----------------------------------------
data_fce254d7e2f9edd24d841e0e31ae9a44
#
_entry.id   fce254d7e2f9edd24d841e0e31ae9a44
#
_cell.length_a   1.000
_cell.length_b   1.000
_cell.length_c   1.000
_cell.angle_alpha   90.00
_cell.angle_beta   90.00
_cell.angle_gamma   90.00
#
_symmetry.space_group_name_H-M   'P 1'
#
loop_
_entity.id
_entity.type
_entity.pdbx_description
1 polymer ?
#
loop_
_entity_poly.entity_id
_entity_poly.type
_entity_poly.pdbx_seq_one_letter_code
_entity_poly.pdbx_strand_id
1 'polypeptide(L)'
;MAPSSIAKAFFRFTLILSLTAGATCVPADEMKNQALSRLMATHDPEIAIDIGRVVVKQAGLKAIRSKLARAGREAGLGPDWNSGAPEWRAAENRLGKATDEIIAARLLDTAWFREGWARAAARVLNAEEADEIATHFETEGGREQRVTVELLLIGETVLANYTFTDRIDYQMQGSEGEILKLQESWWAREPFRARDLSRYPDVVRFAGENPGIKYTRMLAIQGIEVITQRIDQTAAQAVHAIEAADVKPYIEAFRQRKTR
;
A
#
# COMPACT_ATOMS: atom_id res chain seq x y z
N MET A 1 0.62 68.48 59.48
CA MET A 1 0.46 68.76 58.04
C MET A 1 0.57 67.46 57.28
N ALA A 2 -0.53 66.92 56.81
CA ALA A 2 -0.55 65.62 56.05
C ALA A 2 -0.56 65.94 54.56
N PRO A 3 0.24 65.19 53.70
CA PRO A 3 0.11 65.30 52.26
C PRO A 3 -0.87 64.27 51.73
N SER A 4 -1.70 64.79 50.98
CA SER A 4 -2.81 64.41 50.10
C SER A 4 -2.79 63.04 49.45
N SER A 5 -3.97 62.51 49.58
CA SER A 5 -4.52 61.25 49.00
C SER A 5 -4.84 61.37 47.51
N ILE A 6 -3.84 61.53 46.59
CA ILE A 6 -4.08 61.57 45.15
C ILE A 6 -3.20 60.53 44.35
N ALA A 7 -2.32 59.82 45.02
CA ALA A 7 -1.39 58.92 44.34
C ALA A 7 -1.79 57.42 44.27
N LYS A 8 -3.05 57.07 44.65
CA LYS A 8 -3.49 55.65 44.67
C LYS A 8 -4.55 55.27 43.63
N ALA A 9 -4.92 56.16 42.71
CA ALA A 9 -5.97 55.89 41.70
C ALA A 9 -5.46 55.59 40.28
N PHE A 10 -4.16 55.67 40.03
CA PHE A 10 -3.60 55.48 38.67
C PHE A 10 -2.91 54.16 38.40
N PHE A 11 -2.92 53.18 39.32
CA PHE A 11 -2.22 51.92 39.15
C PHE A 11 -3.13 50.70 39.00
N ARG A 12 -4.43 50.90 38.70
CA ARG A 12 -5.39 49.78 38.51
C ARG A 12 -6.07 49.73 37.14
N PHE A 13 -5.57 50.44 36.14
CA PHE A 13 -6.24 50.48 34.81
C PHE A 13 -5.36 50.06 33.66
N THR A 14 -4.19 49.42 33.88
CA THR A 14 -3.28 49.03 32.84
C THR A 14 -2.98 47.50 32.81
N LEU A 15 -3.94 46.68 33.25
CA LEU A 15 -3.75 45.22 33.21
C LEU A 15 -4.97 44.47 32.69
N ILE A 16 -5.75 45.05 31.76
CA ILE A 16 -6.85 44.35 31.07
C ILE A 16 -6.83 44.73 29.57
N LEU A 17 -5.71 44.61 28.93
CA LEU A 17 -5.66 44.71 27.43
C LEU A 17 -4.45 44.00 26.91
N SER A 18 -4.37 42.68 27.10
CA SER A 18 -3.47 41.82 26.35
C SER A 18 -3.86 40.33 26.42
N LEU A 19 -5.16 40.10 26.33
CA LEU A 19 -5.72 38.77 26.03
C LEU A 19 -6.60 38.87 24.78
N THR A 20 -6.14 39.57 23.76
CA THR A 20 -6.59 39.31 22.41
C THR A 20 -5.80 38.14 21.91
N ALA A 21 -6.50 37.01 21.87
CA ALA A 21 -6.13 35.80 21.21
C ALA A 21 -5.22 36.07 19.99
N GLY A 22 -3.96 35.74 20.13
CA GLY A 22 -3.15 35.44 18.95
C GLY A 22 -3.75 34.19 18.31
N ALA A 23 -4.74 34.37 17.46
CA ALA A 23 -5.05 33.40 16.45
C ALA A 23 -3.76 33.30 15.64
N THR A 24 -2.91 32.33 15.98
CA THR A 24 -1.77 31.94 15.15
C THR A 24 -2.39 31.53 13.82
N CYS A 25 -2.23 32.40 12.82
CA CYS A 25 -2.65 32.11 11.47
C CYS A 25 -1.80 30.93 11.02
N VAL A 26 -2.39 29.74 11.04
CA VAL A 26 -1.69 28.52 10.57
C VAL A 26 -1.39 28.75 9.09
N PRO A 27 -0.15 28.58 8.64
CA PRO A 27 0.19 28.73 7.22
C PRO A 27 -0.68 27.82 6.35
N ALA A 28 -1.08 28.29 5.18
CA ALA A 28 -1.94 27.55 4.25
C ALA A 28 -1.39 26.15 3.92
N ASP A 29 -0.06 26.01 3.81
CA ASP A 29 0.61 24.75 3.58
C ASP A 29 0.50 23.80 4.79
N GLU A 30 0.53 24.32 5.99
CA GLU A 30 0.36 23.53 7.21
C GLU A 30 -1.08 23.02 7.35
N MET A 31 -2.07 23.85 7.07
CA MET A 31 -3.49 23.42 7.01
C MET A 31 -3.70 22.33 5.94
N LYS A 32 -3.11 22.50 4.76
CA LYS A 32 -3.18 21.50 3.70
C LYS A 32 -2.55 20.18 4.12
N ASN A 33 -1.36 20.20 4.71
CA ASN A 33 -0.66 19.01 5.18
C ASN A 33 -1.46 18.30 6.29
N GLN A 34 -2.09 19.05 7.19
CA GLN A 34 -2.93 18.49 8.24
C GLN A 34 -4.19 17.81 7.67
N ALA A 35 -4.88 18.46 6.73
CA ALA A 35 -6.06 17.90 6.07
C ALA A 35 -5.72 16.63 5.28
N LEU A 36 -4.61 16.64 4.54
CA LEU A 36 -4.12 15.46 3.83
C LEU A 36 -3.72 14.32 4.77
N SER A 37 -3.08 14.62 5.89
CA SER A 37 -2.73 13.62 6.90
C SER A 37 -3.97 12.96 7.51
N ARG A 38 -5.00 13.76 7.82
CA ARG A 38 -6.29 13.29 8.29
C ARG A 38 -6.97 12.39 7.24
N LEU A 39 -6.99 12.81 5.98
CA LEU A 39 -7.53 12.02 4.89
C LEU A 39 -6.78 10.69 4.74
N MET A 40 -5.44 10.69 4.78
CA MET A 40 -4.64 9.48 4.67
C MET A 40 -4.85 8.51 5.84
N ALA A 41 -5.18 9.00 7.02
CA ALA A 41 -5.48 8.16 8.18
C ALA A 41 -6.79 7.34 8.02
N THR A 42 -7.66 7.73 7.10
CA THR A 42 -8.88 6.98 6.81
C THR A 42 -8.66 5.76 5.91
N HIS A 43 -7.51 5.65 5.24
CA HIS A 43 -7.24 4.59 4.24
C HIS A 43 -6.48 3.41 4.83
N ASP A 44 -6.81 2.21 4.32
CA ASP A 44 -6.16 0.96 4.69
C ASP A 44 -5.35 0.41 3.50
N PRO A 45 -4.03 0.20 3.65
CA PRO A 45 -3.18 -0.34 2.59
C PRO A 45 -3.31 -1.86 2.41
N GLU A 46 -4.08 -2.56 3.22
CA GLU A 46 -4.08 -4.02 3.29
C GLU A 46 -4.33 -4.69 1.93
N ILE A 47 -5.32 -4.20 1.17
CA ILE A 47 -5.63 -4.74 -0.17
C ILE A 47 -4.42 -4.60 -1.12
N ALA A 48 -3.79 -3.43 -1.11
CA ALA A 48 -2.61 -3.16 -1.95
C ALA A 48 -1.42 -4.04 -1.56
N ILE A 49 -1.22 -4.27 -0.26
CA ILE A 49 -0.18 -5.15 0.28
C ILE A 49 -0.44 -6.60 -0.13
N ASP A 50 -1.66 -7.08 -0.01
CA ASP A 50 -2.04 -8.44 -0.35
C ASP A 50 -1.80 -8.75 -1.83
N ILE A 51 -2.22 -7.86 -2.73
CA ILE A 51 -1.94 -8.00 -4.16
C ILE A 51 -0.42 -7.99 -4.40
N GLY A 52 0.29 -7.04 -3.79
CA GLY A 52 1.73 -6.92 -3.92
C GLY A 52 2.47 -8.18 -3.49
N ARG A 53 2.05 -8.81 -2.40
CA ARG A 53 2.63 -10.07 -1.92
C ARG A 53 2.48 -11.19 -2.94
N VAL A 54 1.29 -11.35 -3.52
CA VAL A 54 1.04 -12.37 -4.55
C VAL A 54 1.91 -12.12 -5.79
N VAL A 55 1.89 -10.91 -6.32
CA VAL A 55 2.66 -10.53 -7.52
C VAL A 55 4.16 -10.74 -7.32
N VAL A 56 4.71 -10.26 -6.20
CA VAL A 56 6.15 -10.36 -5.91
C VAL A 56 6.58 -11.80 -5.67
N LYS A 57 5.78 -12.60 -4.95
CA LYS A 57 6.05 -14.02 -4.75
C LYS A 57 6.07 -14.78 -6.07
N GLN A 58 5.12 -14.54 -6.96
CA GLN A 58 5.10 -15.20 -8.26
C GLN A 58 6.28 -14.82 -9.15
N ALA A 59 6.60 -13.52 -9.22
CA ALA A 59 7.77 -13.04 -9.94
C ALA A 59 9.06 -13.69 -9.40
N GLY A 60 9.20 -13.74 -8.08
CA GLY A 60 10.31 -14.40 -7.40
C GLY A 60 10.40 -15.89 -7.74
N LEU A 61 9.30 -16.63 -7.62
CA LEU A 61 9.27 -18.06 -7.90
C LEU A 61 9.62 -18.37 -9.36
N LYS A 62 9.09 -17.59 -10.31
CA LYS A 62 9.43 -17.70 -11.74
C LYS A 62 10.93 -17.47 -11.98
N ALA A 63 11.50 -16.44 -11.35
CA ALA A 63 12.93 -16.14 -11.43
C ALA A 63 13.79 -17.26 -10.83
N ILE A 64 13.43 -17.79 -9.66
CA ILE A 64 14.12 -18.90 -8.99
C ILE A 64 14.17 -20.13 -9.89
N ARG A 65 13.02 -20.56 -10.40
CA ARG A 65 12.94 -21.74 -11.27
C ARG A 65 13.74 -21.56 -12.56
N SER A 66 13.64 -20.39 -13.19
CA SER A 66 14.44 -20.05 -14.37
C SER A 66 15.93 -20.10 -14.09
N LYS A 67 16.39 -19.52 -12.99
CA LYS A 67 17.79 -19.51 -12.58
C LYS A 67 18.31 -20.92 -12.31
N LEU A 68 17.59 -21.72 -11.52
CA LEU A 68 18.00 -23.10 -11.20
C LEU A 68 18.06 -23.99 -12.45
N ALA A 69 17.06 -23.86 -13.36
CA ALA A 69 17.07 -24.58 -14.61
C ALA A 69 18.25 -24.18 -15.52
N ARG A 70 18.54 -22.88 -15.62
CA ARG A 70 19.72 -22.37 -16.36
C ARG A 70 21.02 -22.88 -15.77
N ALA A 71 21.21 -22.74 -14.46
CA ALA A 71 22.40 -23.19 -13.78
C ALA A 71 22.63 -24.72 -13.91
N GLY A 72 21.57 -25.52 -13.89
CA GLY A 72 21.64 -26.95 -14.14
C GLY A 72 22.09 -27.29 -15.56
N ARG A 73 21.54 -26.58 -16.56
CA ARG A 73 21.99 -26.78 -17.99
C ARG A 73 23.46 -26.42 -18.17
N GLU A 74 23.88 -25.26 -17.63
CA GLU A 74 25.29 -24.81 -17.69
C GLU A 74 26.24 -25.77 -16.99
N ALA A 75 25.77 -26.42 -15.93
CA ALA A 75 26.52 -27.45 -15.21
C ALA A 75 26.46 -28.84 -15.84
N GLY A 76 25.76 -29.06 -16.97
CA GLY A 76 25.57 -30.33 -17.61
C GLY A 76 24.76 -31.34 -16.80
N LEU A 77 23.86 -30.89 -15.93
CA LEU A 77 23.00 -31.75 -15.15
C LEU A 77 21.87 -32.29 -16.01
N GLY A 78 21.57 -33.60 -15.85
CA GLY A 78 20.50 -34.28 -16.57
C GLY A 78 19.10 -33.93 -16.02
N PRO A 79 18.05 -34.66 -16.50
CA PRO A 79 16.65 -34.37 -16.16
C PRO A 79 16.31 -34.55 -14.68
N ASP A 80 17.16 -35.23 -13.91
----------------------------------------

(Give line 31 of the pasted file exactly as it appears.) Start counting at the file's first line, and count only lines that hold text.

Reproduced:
N MET A 1 0.62 68.48 59.48